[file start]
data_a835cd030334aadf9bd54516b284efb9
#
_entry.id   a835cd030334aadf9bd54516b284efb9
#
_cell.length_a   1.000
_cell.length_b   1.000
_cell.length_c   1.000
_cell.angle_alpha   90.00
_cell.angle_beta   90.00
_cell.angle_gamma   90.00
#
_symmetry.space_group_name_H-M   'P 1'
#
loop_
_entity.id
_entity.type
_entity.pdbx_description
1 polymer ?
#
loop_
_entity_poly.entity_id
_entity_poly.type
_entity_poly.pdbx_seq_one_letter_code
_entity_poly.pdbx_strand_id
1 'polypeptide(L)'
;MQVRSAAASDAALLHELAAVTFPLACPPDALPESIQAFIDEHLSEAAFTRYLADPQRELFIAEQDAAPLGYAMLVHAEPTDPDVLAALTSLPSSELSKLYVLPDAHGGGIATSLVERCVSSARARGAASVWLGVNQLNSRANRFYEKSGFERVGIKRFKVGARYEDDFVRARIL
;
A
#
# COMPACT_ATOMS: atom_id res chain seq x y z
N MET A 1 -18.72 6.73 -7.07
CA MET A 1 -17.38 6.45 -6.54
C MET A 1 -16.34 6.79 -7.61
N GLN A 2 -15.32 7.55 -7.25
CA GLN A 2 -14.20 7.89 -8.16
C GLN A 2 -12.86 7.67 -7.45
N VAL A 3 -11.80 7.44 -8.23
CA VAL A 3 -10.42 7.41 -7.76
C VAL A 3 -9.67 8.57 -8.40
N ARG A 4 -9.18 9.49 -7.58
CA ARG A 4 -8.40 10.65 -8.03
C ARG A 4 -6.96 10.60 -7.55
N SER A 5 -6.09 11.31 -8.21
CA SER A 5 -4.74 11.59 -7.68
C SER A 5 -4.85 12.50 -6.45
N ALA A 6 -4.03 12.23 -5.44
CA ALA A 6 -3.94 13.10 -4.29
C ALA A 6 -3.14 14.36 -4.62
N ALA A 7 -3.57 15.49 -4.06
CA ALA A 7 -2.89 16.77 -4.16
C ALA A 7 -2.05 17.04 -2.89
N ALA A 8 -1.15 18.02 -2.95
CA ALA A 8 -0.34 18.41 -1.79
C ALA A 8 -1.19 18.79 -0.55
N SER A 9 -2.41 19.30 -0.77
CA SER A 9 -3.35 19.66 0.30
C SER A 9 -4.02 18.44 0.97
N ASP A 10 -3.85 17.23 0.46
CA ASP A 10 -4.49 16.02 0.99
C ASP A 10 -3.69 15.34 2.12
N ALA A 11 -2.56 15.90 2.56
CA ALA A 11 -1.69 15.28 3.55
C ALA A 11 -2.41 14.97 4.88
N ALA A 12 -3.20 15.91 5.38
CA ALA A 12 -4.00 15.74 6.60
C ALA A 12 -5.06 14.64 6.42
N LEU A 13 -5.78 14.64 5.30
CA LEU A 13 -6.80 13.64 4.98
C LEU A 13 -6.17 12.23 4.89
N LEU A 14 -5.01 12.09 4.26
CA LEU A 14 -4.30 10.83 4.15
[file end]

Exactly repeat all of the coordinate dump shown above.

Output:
data_a835cd030334aadf9bd54516b284efb9
#
_entry.id   a835cd030334aadf9bd54516b284efb9
#
_cell.length_a   1.000
_cell.length_b   1.000
_cell.length_c   1.000
_cell.angle_alpha   90.00
_cell.angle_beta   90.00
_cell.angle_gamma   90.00
#
_symmetry.space_group_name_H-M   'P 1'
#
loop_
_entity.id
_entity.type
_entity.pdbx_description
1 polymer ?
#
loop_
_entity_poly.entity_id
_entity_poly.type
_entity_poly.pdbx_seq_one_letter_code
_entity_poly.pdbx_strand_id
1 'polypeptide(L)'
;MQVRSAAASDAALLHELAAVTFPLACPPDALPESIQAFIDEHLSEAAFTRYLADPQRELFIAEQDAAPLGYAMLVHAEPTDPDVLAALTSLPSSELSKLYVLPDAHGGGIATSLVERCVSSARARGAASVWLGVNQLNSRANRFYEKSGFERVGIKRFKVGARYEDDFVRARIL
;
A
#
# COMPACT_ATOMS: atom_id res chain seq x y z
N MET A 1 -18.72 6.73 -7.07
CA MET A 1 -17.38 6.45 -6.54
C MET A 1 -16.34 6.79 -7.61
N GLN A 2 -15.32 7.55 -7.25
CA GLN A 2 -14.20 7.89 -8.16
C GLN A 2 -12.86 7.67 -7.45
N VAL A 3 -11.80 7.44 -8.23
CA VAL A 3 -10.42 7.41 -7.76
C VAL A 3 -9.67 8.57 -8.40
N ARG A 4 -9.18 9.49 -7.58
CA ARG A 4 -8.40 10.65 -8.03
C ARG A 4 -6.96 10.60 -7.55
N SER A 5 -6.09 11.31 -8.21
CA SER A 5 -4.74 11.59 -7.68
C SER A 5 -4.85 12.50 -6.45
N ALA A 6 -4.03 12.23 -5.44
CA ALA A 6 -3.94 13.10 -4.29
C ALA A 6 -3.14 14.36 -4.62
N ALA A 7 -3.57 15.49 -4.06
CA ALA A 7 -2.89 16.77 -4.16
C ALA A 7 -2.05 17.04 -2.89
N ALA A 8 -1.15 18.02 -2.95
CA ALA A 8 -0.34 18.41 -1.79
C ALA A 8 -1.19 18.79 -0.55
N SER A 9 -2.41 19.30 -0.77
CA SER A 9 -3.35 19.66 0.30
C SER A 9 -4.02 18.44 0.97
N ASP A 10 -3.85 17.23 0.46
CA ASP A 10 -4.49 16.02 0.99
C ASP A 10 -3.69 15.34 2.12
N ALA A 11 -2.56 15.90 2.56
CA ALA A 11 -1.69 15.28 3.55
C ALA A 11 -2.41 14.97 4.88
N ALA A 12 -3.20 15.91 5.38
CA ALA A 12 -4.00 15.74 6.60
C ALA A 12 -5.06 14.64 6.42
N LEU A 13 -5.78 14.64 5.30
CA LEU A 13 -6.80 13.64 4.98
C LEU A 13 -6.17 12.23 4.89
N LEU A 14 -5.01 12.09 4.26
CA LEU A 14 -4.30 10.83 4.15